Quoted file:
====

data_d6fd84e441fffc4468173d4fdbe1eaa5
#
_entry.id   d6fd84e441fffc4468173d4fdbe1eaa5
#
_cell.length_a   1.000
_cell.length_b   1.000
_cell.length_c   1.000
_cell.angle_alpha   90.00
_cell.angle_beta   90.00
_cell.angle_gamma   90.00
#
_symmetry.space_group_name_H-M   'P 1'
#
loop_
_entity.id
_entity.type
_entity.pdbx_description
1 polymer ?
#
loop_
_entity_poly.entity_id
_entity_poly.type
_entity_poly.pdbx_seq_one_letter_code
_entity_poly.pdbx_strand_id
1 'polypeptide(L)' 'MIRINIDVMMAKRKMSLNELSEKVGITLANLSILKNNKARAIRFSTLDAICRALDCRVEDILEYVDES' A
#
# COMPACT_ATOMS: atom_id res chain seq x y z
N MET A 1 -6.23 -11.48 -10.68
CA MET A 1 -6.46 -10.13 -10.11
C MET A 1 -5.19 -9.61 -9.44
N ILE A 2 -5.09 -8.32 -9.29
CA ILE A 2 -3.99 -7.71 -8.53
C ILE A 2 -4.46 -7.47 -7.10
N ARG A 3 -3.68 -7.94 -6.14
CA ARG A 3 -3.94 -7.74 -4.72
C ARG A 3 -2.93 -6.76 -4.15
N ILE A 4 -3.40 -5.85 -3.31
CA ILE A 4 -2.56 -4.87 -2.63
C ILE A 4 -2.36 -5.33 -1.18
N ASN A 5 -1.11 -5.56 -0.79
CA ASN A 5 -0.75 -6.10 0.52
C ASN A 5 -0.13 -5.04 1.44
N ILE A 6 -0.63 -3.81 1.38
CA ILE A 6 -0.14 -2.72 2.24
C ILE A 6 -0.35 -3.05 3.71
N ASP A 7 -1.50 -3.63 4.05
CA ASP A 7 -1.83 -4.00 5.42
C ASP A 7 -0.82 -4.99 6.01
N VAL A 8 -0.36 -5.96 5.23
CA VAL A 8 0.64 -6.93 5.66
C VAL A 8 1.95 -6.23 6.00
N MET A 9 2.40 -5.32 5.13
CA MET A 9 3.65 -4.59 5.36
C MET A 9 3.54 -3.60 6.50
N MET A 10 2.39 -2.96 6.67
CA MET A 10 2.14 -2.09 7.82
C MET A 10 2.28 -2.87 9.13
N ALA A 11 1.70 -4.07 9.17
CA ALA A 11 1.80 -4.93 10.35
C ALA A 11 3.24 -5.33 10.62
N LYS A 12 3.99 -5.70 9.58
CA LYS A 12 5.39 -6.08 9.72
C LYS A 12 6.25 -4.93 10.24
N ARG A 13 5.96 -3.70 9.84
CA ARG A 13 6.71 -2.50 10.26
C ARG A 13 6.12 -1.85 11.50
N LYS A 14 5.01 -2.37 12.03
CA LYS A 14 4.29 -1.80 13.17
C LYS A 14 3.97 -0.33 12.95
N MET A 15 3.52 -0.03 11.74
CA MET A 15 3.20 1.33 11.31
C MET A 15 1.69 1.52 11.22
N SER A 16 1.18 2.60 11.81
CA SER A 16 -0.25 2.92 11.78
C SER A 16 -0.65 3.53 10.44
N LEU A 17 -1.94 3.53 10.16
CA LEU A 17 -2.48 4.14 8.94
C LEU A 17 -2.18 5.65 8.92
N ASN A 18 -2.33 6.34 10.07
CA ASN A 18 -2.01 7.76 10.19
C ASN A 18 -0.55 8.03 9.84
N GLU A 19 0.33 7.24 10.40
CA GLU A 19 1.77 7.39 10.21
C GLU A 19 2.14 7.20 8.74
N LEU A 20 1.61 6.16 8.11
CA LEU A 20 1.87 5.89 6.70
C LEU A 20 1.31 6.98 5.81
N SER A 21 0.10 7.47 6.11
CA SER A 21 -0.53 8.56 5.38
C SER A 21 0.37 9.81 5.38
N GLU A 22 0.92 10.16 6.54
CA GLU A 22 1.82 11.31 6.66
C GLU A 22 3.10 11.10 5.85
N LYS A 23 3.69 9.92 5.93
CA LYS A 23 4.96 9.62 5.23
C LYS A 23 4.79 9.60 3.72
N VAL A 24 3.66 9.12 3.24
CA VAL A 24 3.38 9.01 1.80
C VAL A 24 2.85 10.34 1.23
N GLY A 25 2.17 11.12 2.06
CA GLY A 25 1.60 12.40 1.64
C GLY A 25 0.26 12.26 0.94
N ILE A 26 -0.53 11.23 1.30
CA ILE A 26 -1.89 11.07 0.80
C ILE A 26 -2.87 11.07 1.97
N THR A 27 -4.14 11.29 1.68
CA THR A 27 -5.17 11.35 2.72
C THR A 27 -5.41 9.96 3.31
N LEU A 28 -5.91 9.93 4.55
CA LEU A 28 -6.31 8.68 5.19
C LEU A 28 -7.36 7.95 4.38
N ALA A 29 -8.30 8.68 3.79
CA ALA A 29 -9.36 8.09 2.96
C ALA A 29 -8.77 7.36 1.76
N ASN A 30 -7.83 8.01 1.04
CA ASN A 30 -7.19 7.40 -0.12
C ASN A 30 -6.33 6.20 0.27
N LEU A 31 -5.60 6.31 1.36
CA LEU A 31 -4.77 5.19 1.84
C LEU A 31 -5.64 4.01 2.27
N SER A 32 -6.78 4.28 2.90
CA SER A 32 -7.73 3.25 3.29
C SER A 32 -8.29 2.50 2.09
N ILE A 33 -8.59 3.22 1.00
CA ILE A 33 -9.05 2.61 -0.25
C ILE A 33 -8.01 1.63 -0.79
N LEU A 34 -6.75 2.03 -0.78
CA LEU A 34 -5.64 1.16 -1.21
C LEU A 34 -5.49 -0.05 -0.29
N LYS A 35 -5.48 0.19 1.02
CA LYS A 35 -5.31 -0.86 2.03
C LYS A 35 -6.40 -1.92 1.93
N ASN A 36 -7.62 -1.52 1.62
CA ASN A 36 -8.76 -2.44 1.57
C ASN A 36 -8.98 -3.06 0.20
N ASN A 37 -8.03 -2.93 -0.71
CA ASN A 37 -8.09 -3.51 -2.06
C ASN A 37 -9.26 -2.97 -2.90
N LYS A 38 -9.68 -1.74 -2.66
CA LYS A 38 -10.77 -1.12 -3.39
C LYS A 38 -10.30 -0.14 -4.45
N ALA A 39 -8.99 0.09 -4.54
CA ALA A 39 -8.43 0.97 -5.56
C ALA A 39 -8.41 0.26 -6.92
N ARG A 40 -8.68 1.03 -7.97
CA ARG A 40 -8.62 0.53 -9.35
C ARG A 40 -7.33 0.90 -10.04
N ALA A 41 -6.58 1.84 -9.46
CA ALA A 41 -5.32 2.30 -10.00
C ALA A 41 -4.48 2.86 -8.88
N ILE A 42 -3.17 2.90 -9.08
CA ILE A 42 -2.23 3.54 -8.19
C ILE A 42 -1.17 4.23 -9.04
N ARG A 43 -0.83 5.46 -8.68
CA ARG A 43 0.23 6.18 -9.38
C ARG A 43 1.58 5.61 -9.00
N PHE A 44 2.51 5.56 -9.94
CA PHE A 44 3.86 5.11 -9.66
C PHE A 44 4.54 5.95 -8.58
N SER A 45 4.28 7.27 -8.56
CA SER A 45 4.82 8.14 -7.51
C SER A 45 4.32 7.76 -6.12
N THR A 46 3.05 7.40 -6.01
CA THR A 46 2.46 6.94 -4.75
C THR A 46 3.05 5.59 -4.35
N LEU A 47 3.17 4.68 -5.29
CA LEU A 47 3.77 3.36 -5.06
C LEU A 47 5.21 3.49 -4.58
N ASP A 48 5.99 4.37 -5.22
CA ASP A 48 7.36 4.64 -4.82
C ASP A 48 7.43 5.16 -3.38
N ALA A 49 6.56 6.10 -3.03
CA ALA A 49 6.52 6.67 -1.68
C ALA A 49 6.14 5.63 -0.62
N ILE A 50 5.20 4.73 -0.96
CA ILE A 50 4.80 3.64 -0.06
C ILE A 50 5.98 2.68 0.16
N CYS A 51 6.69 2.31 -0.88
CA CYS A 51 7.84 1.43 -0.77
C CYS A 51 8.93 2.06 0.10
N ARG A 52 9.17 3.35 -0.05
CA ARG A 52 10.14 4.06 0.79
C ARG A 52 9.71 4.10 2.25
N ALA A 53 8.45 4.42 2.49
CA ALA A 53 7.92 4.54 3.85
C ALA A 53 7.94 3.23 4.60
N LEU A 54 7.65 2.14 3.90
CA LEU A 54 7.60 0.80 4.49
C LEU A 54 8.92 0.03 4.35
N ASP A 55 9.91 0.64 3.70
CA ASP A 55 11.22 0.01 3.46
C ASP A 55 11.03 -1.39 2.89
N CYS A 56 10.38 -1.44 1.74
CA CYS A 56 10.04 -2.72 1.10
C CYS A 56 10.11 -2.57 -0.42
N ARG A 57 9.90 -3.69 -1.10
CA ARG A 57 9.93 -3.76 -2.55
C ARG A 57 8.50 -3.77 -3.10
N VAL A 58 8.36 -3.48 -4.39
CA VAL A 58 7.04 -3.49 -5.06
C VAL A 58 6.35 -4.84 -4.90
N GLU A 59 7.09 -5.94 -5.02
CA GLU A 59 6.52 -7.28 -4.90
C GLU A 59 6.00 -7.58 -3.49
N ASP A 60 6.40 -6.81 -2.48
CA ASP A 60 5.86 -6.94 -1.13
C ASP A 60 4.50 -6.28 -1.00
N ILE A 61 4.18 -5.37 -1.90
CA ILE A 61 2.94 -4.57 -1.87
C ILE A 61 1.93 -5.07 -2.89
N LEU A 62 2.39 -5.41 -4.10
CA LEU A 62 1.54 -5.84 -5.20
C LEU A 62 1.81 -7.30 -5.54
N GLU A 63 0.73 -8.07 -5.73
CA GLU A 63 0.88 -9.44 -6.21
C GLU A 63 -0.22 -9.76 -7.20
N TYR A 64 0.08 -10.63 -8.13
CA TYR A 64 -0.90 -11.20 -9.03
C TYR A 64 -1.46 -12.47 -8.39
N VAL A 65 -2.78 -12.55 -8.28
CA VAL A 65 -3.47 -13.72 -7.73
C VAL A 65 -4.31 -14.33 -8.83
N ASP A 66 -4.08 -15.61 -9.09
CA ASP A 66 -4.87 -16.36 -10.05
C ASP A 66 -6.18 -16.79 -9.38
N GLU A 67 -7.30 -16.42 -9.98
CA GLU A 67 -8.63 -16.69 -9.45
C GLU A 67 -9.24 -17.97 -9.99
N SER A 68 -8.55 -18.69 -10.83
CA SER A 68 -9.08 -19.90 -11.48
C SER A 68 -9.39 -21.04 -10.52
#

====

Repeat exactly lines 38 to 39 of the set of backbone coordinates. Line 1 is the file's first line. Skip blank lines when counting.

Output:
CA ILE A 4 -2.56 -4.87 -2.63
C ILE A 4 -2.36 -5.33 -1.18